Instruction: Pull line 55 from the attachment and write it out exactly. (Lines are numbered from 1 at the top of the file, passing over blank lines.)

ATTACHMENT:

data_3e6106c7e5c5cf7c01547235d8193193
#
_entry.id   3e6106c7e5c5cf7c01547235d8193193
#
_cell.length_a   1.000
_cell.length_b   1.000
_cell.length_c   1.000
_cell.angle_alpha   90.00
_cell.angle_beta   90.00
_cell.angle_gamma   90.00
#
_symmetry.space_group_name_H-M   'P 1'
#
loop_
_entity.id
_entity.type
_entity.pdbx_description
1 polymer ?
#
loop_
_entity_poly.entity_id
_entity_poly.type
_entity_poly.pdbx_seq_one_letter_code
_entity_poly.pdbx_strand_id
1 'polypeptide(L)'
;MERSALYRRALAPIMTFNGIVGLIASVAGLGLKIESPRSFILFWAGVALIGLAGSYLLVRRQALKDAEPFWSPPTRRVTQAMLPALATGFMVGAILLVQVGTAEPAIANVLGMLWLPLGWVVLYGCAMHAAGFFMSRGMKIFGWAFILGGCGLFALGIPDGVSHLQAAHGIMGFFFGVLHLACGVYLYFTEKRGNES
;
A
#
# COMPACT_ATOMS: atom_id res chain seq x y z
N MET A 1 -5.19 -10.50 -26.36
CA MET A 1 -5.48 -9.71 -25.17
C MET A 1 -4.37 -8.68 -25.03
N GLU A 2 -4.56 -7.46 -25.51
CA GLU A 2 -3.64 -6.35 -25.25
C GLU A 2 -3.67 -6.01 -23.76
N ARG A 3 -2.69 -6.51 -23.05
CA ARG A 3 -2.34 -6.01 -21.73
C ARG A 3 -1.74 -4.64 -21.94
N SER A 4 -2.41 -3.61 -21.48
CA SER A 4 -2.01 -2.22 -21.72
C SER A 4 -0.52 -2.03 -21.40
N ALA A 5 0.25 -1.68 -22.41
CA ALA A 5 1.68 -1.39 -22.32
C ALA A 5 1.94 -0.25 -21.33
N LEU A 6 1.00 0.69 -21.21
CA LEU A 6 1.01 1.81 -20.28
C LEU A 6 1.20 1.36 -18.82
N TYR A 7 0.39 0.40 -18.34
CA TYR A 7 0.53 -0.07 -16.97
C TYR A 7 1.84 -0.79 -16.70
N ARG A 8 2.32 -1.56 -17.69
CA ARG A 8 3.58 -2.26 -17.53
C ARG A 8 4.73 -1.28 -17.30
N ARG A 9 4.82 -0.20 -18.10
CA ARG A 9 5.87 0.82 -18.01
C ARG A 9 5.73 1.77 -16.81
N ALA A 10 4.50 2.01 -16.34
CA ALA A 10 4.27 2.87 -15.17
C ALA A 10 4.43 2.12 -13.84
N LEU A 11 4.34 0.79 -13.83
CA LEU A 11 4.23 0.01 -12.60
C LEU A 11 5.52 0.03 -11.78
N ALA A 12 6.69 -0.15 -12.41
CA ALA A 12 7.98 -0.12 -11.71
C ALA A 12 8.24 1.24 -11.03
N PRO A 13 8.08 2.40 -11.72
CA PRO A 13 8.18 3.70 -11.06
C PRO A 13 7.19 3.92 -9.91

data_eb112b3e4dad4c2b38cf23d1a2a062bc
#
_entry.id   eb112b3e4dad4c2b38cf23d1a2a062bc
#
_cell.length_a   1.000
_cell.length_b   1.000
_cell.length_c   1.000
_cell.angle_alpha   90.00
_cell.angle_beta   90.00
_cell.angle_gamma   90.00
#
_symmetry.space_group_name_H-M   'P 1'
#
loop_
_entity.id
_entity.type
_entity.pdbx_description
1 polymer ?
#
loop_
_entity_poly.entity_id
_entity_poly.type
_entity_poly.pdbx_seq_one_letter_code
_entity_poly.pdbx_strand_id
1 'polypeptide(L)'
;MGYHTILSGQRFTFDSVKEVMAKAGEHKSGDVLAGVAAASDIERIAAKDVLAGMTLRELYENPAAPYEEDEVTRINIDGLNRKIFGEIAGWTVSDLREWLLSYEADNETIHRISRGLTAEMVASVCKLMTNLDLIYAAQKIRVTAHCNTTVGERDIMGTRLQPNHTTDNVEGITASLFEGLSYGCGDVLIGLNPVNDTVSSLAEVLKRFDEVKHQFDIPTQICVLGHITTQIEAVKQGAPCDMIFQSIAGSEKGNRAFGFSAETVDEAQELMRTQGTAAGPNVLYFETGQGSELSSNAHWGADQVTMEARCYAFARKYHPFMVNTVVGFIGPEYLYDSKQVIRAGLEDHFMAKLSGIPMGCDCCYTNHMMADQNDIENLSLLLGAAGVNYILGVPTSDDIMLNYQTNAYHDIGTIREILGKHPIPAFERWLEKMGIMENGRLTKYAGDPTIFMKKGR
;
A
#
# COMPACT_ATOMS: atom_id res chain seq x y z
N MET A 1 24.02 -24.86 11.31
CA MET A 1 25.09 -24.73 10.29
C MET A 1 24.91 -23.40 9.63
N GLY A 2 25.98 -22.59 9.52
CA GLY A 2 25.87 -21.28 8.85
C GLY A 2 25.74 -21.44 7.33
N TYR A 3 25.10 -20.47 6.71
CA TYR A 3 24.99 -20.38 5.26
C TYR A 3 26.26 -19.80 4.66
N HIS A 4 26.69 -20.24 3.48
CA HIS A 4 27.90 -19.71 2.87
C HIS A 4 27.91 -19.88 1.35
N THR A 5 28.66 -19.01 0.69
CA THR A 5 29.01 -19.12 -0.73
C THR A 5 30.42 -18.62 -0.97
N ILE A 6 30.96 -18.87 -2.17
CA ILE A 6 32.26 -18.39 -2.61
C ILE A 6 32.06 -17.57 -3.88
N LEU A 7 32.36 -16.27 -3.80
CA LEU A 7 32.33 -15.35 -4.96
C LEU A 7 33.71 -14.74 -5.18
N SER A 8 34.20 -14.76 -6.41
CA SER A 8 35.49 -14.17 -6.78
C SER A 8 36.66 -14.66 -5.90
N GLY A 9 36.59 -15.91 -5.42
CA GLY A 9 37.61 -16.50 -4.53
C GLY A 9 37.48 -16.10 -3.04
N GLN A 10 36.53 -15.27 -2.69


N ARG A 9 4.82 -0.20 -18.10